"He was the last of a breed," Anderson says. "Somebody who actually comes to the park with anger to beat you. I never went near him when it was his day to pitch."
Says Tapani, "We used to joke that Jack had low blood sugar. It was as if he hadn't eaten in a while and his chemistry would change. If he lost a game, it was the end of the world. But if he was happy, he'd be buying drinks, telling stories and asking, 'What can I do for you?' What you saw was what you got with Jack. He hid nothing. Every once in a while with the media he'd say something that would make you cringe, make you say, 'Did he really say that?' "
Once, in Detroit, a female reporter asked him a question in the Tigers' clubhouse. "I don't talk to women when I'm naked," Morris snapped, "unless they're on top of me or I'm on top of them."
Morris channeled so much rage on the mound that it lingered with him in the clubhouse, like an engine that stays hot after it's been turned off. "Show me a good loser," Morris would say, "and I'll show you a loser."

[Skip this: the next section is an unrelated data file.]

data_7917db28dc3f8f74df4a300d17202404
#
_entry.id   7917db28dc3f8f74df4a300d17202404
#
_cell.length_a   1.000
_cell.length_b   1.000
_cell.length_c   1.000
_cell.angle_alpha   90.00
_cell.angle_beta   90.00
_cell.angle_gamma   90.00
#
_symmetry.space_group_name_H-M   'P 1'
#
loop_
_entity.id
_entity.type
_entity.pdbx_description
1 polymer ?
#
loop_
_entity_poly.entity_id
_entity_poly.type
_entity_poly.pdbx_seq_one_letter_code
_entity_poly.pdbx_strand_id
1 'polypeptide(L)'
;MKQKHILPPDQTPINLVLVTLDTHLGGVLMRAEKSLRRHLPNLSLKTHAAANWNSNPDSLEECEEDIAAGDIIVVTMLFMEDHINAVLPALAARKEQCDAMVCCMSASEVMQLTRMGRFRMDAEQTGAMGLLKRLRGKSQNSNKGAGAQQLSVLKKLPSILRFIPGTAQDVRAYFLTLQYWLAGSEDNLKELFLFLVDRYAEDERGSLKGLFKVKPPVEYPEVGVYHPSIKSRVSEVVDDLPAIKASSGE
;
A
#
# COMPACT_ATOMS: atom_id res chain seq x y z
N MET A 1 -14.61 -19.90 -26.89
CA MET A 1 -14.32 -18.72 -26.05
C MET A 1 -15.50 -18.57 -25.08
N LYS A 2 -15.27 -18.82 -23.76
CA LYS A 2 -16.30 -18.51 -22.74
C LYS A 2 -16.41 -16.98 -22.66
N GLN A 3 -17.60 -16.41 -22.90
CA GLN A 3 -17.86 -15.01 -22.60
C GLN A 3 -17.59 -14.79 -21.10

Anger was a beast inside him, and baseball provoked the beast in 1986. Morris was a free agent that winter, a 21-game winner, 31 years old and one of the best pitchers in the game. And nobody wanted him. The owners conspired not to sign other teams' free agents. Collusion. Morris wanted to sign with Minnesota, to come home to St. Paul, but learned quickly that that would not happen.
"[Twins owner] Carl Pohlad was ready to sign me," says Morris, "and then [G.M.] Andy [MacPhail] came in and said no."
Morris and his agent, Dick Moss, flew to Tampa to meet with New York Yankees owner George Steinbrenner. Morris loved Steinbrenner's cocksure attitude and was impressed when Steinbrenner asked him about some Yankees, including a young first baseman named Dan Pasqua.
"This guy has ungodly power," Morris said. "It's just a matter of him getting it together."
"I'm not sure," Steinbrenner said. "I don't think he's got the heart you do. You're my kind of guy. You're just the kind of guy I need."
Moss seized the opportunity and threw out numbers for a three-year deal. Suddenly Steinbrenner turned cool, saying that he needed to sign his own free agents, but Moss and Morris knew what was happening. "George," Moss said, "you wouldn't be the kind of person to have anybody tell you what to do, would you?"